After nine days of water play, Pattaya’s residents took a much-needed breather with traditional rice-piling festivals in Naklua.
The April 20 “kong khao” ceremony at Lan Po Public Park brought locals and tourists together for shows and games, including slingshots, seaside Muay Thai boxing, puppet shows and oily post climbing.
Some new activities were added to the schedule this year, including tin kicking and “kin wibak”, a game in which participants use their mouths only to make their way through a pile of powder and devour the sweets or given food underneath.
Although labeled competitions, the contests mostly were for fun offering small prizes for winners.
The crowd, however, did pay close attention to the youth chess competition won by Woramet Phuthong from Banpan Suksa School. Ornjira Manaow from Sriracha School finished second, Taks from Assumption School third and Sirawit Chonsri from Bangpra Kindergarten fourth. Winners took home 500-3,000 baht each.
Mayor Anan Charoenchasri then opened the evening rice ceremony, calling residents forth to “pile” their goods, which included home-cooked meals, soups, rice, sweets and more. The spirits of the woods and those living within trees were called out to enjoy the feast.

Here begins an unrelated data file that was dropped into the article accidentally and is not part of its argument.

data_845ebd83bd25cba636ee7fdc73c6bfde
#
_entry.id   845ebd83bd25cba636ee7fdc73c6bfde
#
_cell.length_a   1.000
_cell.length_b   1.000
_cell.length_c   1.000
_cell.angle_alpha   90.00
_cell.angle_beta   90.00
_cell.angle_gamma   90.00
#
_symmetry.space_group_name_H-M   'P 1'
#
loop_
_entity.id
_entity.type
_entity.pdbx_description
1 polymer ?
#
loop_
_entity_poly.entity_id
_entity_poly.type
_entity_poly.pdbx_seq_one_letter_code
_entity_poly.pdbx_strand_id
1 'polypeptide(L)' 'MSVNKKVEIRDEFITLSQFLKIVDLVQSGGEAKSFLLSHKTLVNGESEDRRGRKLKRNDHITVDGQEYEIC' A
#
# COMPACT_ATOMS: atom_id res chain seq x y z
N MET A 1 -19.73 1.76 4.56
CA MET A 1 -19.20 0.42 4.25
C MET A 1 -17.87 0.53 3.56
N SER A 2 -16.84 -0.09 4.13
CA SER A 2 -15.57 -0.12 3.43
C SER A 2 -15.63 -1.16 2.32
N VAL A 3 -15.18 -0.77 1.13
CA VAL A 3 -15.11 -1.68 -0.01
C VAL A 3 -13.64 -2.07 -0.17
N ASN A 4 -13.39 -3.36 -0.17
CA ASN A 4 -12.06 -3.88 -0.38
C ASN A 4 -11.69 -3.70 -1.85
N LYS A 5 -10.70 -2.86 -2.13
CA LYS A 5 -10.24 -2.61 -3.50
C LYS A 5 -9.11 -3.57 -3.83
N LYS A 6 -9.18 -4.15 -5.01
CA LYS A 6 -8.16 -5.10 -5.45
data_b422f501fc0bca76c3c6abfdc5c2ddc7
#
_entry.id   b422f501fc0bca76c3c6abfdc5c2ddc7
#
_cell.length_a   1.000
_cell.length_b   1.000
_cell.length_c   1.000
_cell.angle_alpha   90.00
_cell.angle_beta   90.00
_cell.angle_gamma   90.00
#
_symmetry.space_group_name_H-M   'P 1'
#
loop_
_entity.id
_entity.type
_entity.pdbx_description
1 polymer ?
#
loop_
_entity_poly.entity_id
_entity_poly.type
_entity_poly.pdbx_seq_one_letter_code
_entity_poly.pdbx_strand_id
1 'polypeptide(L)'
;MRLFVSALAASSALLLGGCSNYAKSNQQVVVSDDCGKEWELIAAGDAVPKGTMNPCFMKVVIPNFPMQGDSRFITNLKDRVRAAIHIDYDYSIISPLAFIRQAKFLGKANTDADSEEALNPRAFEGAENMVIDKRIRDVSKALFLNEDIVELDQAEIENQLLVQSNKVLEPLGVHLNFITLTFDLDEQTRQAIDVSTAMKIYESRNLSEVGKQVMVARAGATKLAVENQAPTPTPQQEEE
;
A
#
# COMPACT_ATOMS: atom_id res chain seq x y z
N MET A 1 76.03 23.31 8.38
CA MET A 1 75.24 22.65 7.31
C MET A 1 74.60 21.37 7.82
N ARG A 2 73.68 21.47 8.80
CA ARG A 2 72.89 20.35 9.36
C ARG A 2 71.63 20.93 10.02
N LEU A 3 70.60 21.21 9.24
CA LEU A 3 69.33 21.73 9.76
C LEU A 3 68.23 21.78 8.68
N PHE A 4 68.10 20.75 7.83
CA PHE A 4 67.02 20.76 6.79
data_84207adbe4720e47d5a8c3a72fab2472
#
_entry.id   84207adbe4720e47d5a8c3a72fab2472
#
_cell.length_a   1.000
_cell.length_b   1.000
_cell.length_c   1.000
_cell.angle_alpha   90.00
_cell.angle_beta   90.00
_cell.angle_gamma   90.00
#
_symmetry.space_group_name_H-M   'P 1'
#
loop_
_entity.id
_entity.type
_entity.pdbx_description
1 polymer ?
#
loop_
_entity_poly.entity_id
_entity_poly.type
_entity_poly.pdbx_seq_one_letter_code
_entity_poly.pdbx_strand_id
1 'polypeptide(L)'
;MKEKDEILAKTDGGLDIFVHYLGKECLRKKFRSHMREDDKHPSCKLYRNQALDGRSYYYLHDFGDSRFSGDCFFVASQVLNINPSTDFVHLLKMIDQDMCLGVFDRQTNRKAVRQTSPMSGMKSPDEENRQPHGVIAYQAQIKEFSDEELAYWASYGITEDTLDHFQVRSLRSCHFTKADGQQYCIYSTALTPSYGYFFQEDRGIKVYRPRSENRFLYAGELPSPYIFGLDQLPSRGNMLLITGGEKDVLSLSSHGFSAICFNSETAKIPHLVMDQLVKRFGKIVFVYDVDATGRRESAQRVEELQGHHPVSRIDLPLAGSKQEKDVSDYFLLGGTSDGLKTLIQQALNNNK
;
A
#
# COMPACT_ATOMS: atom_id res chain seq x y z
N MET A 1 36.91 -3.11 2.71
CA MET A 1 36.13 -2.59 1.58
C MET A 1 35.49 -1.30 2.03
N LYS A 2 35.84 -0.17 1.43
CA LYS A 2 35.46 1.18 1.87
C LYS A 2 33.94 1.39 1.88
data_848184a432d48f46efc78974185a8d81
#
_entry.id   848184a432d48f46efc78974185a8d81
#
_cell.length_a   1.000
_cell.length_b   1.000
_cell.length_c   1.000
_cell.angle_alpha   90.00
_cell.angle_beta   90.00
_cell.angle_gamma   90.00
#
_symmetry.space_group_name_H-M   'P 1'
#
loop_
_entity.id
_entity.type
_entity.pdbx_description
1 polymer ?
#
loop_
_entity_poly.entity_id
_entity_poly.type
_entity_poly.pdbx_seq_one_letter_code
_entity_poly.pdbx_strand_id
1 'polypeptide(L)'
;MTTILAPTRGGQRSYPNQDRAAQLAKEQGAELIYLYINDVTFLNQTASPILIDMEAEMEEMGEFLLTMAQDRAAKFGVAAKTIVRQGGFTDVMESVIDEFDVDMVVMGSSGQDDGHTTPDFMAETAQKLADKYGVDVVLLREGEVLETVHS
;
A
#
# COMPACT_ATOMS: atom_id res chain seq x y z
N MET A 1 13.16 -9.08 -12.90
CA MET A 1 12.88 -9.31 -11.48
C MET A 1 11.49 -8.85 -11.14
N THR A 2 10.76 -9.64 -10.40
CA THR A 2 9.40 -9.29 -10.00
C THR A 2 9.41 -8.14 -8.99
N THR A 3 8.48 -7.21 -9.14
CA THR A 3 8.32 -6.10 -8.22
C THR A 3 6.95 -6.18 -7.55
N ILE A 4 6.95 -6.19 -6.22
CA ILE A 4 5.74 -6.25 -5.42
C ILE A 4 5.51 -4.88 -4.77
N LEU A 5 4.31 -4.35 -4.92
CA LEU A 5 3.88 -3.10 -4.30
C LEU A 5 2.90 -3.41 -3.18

Thai people believe that by treating the spirits, they will receive good karma in return. Feeding the spirits means they are generally kept happy and the spirits will not harm the living after they’ve had enough to eat.
As part of the ritual, participants dressed as angels and fairies to parade around the neighborhood, followed by a few dressed as devils to represent fear. They were and hungry for meat and desserts people put out according to ancient traditions.
Former Culture Minister Sonthaya Kunplome and Pattaya Deputy City Manager Wuthipol Charoenpol presided over another rice festival at Nongyai Temple.
Monks sprinkled holy water on participants for well wishes and good fortune. Later, after the offerings to the spirits, poor locals were invited to join the feast together before the entertainment took place.
Many activities were available to those who like to dance, ‘ramwong’, enjoy the shows and much more. All leftovers were given to the dogs in the temple that evening since nobody wanted to take anything back lest spirits follow and harm their life, or so they believe.
The kong khao festival is a polite, traditional way to herald the start of the Thai new year. Thais believe it will ward off evil spirits and the song, dance and good feelings will usher in a year of prosperity and good luck.